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Looking Back at 2008 - The Force Unleashed

Title: Star Wars: The Force Unleashed
Publisher/Developer: Lots, read in the review for the skinny.
Platforms: PS2, PS3, PSP, Wii, Xbox 360, DS, and Mobile Phones
Release Date: 9/16/2008
Number of players/Multiplayer: Single-player (though the Wii version will have duel-mode)

Another piece in our “Looking Back at 2008″ series takes us back to Star Wars: The Force Unleashed. If ever there was a game in 2008 that evoked such passionate debates between the “lovers” and “haters”, The Force Unleashed is most definitely up there on the list. Considering the hype surrounding the game that’s really not much of a shocker. I fall into the former group, not the latter. For my two cents on The Force Unleashed read on.

Well the storyline is pretty well known by now. But for those of you living under rocks or on remote islands I will give you the brief version. You play as Starkiller, the son of a Jedi whom Vader takes under his cape as his new apprentice. We all know by now that Vader really was never too keen on being the Emperor’s bitch. This leads the Dark Lord of the Sith to begin his plots to overthrow the Emperor.

Now, some may know, some may not, but the name Starkiller was actually Luke’s original name when Lucas penned Star Wars. Not only does the game give Lucas the chance to finally put the name to use but the story is canon. That means what happens in the game is official lore for the Star Wars universe.

In short, Starkiller is trained in secret by Vader to assist him in his goals as well as hunt down the remaining Jedi. As Starkiller you will face several Jedi foe, militia (remember, they’re not “rebels” yet), imperials, rancors, and only Exar Kun knows what else might be tossed your way. You’ll also see some familiar faces and names within the game, though I have to say the age of one of these familiar faces is a bit off. I won’t go into details because I don’t want to spoil anything for anyone.

Now, above I noted that there are several developers behind this game. The reason for that is the different companies worked on some of the different platforms. Just a short list for you:

Playstation 3 and Xbox 360: LucasArts
Playstation 2, PSP, and Wii: Krome Studios
Nintendo DS: n-Space
Mobile Phones and N-Gage: Universomo

Now for those of you who don’t own a PS3 or 360, don’t fret. Several of the other platform versions are getting bonuses features like extra missions or bonus content.

The game uses basic RPG-lite gameplay in which you level up through Force Points, Force Power Spheres, Force Spheres, and Combo Spheres. On top of that you will gain access to new abilites as you progress through the storyline. Abilities such as Force Lightning, Sabre Tossing, and Force Repuslion (big bubble push on everyone around you). Keep in mind that to avoid players using the same attacks over and over and over you get bonuses for “style” in combat. If you vary up your tactics and attacks you get more Force Points and level up faster. Yes, you can get through the game using the basics, but half the fun is mastering all the moves.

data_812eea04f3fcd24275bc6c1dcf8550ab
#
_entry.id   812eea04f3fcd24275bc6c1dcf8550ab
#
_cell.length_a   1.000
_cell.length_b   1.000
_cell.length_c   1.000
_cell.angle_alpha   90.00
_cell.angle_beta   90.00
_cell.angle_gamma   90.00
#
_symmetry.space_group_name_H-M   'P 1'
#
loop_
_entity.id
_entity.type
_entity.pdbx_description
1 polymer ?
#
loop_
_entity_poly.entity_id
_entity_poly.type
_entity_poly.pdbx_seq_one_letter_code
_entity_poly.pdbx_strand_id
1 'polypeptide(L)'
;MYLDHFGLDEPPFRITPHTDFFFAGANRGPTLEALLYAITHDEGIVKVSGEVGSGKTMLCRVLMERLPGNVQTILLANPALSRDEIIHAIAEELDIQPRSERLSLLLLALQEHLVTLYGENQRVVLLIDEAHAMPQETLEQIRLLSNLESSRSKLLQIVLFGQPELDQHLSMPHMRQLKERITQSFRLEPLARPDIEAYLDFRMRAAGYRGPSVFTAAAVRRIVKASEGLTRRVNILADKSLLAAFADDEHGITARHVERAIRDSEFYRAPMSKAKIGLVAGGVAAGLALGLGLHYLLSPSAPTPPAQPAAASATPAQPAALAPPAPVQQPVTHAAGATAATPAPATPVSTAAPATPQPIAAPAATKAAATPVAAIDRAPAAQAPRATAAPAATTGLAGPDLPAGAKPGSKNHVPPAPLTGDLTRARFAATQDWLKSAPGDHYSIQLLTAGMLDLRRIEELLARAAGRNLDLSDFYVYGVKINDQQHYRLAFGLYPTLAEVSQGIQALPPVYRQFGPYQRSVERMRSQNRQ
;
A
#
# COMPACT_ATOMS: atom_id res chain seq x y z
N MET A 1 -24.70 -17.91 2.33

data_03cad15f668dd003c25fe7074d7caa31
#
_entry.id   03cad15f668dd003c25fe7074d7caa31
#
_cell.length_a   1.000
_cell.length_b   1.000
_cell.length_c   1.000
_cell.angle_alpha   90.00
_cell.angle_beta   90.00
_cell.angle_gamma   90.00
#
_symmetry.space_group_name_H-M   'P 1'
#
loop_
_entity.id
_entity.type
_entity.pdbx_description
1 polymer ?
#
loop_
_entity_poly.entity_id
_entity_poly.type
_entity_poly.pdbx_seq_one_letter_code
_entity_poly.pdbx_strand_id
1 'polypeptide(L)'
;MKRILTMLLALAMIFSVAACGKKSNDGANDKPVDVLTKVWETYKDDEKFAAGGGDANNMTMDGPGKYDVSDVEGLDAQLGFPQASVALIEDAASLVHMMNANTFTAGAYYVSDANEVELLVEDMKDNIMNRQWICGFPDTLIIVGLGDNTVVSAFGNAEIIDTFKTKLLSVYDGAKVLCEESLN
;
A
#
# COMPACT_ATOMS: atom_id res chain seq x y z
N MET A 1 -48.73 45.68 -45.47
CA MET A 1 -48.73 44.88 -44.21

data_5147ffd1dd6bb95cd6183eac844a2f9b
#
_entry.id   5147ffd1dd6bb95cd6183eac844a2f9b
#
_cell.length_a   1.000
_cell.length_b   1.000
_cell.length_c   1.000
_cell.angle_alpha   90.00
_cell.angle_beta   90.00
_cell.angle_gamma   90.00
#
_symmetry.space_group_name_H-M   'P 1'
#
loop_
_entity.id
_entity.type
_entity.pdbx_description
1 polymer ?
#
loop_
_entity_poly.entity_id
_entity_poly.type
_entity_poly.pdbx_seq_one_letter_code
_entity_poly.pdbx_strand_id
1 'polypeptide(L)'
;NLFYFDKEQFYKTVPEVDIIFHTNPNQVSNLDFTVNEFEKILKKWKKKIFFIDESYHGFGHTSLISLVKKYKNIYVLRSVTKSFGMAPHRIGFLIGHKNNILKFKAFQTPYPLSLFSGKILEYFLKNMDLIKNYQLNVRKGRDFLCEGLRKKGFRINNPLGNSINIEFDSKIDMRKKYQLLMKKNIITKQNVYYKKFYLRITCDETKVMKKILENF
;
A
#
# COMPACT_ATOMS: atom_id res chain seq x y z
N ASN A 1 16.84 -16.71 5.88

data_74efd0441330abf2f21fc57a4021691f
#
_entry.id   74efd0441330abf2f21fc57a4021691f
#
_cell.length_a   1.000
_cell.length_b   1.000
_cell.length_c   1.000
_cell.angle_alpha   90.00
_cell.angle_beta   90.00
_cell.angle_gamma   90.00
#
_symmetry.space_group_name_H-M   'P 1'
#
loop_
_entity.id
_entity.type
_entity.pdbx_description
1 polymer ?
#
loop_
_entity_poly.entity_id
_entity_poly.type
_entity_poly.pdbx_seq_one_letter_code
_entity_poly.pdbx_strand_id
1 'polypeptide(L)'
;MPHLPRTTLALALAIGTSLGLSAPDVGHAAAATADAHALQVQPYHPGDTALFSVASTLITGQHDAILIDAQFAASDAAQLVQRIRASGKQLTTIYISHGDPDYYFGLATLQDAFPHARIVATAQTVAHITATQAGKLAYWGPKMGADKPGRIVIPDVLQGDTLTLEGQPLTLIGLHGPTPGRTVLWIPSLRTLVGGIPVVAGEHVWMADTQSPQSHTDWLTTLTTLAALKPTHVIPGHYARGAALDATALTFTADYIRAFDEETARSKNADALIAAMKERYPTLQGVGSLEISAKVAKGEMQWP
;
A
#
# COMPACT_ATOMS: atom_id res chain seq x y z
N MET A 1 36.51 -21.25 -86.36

Of course, your primary weapon is your trusty lightsabre. Now, don’t get me wrong, I understand artistic license and all but I am going to tell you right now that the reverse-hand stance Starkiller uses would be utterly impracticle in the real world. Then again, I don’t know anyone who can toss Stormtroopers 100s of yards with a flick of their wrist and simple thought, so yeah, as one of the readers here pointed out “Anything is possible with the Force”. But I won’t get into that too much, really. If you want to read more about the stance Google up the “seven recognised” stances shared by the Jedi Counsel. I will tell you that you are able to modify your sabre trough-out the game.

There are two systems of modification for your sabre:

The first are colour crystals which are only asthetic changes. They come in purple, blue, gold, green, yellow, red, and black. Yes, I said black. Trust me, it’s intersting looking. For the most part, each of the colours have variations as well. The blue crytal gives you the typical blue sabre, but the unstable blue crystal will give you a blue sabre that looks like it’s covered in lightning.

The second modification are power crystals. Now these do more than make your sabre look pretty. They add stats to your blade such as: added blocking, added damage, reduction in force power cost, and PROC (chance to on impact) effects that may add damaging auras or lightning.

The great thing is that you can change all these crystals on the fly. There’s no stopping by a workbench to swap anything out. It’s just a menu-based change that sometimes provides for tactical usage.

You can also change your costume as the game progresses. I will put these two areas in one shot since it’s the a similar system. The crystals are given as rewards for completing bonus missions or finding holocrons. The costumes change each new mission you take. Once you have unlocked the costume you can swap between them on the fly as well.

As to the mission system it is a purely linear system. You do not get to choose where you go and when you go. It’s is a simple point A to point Z system. Usually with Vader sending you after a Jedi or just out to cause some random destruction.